This year, during National Nurses Week, Madison County Hospital has special reason to honor the 80 men and women who work as nurses at the hospital.
"As we celebrate National Nurses Week May 4-8, we are honoring our nursing division for an unusual and outstanding accomplishment," announced hospital CEO Fred Kolb. "For the first time in our history, MCH has staffed without the use of agency nurses for over one year. It is rare for any hospital to aspire to this goal, much less achieve it. And our patient satisfaction scores are improving as a result."
"These milestones speak to the integrity of our nurses. They are very willing to help out and there is a sense of team work," says Jennifer Piccione, interim Chief Nursing Officer.
In April 2008, nursing leadership made the decision to become "agency free" meaning that the nursing units would no longer use contracted or agency nurses to supplement staffing needs. In the past, agency nurses were used when regular nursing staff members were ill or on vacation, or there were open positions. It’s a common practice used in most hospitals.
"Being agency free has benefited the organization in many ways," noted Piccione. "Agency nurses come into an organization to do a job. But their heart is not here and they aren’t familiar with our processes or our patients." She also cited that agency nurses are not familiar with the standards of behavior that all MCH employees are required to uphold.
"We have a culture of excellence and high expectations for each and every staff member who is employed here," Piccione noted. "Because agency nurses were only here short periods of time, and they were not familiar with our culture, it was difficult to hold them to the same high standards that our nurses practice every day."
To eliminate the use of agency nurses, the MCH nursing team committed to filling in staffing gaps by being flexible with their schedules, adjusting the models, and continually reviewing the needs of each department. Nursing leadership meets every afternoon to look at the staffing needs for each unit and then determines who is available. Staff members are reassigned to accommodate the needs of the patients.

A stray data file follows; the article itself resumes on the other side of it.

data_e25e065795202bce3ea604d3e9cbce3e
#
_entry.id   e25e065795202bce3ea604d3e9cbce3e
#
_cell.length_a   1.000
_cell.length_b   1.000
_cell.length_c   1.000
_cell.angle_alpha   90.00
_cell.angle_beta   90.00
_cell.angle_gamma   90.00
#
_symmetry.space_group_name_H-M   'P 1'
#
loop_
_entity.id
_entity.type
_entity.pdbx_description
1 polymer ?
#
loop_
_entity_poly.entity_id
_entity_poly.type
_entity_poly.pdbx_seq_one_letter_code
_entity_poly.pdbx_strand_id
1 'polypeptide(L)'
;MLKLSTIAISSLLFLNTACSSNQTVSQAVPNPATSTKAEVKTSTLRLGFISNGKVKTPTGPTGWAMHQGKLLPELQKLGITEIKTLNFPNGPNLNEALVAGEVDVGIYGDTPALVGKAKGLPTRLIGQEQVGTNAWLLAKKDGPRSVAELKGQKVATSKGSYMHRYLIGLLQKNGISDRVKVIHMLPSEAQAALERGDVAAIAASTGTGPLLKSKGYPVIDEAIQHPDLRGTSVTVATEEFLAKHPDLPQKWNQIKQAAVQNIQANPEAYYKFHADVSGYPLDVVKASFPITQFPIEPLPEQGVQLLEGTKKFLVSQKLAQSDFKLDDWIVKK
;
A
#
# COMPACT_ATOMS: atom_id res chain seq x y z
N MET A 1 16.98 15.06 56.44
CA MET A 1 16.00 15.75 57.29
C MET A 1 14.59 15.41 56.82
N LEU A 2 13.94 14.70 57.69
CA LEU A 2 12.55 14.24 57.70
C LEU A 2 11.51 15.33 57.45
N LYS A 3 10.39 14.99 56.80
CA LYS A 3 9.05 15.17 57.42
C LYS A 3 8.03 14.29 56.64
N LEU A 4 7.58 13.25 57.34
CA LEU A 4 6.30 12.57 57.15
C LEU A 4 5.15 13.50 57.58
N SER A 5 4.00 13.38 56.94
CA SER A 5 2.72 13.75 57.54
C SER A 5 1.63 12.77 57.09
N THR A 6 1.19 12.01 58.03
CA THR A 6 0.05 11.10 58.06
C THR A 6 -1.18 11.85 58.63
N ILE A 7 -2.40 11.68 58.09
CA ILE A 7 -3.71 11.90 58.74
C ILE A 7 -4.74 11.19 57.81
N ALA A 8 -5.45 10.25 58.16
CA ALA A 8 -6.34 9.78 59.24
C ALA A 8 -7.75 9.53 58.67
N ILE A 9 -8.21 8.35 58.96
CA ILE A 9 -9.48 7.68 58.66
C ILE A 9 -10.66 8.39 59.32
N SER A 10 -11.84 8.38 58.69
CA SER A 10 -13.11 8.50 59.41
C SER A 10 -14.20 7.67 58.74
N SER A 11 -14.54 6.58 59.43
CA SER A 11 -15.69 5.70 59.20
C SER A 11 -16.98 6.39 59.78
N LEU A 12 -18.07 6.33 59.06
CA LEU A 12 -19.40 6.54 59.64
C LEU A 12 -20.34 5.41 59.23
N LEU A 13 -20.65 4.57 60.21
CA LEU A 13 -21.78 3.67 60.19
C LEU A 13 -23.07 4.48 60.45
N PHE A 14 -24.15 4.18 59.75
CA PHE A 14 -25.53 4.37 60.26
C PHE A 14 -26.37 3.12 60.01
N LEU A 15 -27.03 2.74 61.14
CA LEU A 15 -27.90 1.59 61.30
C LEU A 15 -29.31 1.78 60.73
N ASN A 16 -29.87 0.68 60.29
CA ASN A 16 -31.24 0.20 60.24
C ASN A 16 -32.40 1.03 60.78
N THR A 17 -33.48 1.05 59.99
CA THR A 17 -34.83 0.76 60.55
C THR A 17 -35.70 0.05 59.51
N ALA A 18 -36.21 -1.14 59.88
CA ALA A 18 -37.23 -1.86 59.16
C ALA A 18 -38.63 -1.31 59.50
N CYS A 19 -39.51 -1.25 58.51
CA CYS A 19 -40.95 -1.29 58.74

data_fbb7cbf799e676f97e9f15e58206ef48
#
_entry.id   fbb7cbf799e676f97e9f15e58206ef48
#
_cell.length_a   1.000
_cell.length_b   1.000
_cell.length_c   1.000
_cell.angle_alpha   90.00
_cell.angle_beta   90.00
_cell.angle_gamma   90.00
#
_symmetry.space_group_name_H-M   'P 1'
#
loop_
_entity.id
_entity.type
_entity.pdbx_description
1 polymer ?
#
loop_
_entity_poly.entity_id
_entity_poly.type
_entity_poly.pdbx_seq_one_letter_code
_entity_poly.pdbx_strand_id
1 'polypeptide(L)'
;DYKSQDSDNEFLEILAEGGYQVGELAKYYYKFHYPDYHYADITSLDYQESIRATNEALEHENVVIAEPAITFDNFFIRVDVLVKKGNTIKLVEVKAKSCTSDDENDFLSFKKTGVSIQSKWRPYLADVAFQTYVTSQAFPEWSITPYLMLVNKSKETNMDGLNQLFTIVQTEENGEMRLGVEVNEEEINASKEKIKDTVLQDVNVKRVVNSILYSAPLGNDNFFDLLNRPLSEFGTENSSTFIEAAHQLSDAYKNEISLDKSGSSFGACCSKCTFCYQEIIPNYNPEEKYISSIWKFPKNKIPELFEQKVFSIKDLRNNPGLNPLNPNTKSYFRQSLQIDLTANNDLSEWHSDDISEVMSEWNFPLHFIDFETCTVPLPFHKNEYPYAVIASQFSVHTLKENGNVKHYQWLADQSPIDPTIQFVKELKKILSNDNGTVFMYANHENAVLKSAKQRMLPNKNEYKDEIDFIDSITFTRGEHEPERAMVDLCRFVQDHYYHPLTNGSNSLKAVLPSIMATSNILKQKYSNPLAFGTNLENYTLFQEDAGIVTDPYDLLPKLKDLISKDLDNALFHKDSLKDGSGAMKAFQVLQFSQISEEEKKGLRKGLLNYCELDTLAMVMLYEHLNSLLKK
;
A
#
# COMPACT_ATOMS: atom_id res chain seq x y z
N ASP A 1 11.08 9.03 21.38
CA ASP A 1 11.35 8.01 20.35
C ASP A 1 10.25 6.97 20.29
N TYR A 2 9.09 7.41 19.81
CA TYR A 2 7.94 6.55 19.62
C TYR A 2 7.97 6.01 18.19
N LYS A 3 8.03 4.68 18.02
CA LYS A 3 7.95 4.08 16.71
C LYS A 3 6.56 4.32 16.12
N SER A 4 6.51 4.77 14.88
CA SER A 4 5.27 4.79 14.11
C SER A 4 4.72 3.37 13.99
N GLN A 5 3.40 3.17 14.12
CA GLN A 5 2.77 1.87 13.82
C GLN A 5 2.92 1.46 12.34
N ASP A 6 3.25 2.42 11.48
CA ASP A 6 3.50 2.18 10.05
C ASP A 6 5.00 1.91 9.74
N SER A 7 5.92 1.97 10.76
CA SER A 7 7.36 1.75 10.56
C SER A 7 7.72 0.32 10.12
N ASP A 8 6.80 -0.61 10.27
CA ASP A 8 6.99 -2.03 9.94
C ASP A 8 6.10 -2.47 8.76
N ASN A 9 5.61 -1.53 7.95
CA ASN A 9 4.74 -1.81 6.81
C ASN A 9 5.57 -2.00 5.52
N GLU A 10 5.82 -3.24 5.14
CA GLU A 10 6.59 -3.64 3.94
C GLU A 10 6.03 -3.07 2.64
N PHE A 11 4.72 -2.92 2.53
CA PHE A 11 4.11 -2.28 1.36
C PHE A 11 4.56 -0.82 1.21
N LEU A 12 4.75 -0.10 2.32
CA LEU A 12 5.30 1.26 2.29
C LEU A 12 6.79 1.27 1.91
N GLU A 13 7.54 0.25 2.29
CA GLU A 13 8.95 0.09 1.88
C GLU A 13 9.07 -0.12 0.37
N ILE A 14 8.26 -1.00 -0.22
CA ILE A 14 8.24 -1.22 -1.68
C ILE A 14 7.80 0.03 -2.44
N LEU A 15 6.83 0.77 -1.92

"Maintaining our agency free status has not been without its challenges. It wouldn’t work without our nurses being completely committed and flexible." Piccione said. She attributes that to a different work environment where nurses feel valued, that their input matters and that they’re part of the decision-making.
Since the elimination of agency nurses, the initiative has led to over $200,000 in cost savings annually for the hospital. It also allows for more consistent care for patients, since the same nurses are dedicated to each unit.
Additionally, the nursing units have improved their patient satisfaction scores as rated by Press Ganey. According to its web site, Press Ganey works with more than 7,000 health care organizations to measure and improve their quality of care with research-based and –tested surveys. Press Ganey is the health care industry's most widely used approach to collecting stakeholder perspectives.
Hospitals strive to be in the 99th percentile—the very best score. MCH’s maternity unit has consistently ranked in the top 1% of all hospitals in eight key areas, including likelihood to recommend, staff addressed emotional needs, staff kept you informed, staff response to concerns and complaints.
"Being in the 99th percentile means that our maternity unit does a better job in regard to those questions than 99 percent of the other hospitals in the country regardless of size." Piccione explained.
Overall, patient satisfaction scores are improving in surgery, the intensive care unit, the emergency room and the medical-surgical nursing units.
"Madison County Hospital obviously wouldn’t be here without our nurses," Piccione says. "But we’ve taken that extra step now to make sure each patient’s experience is positive and memorable."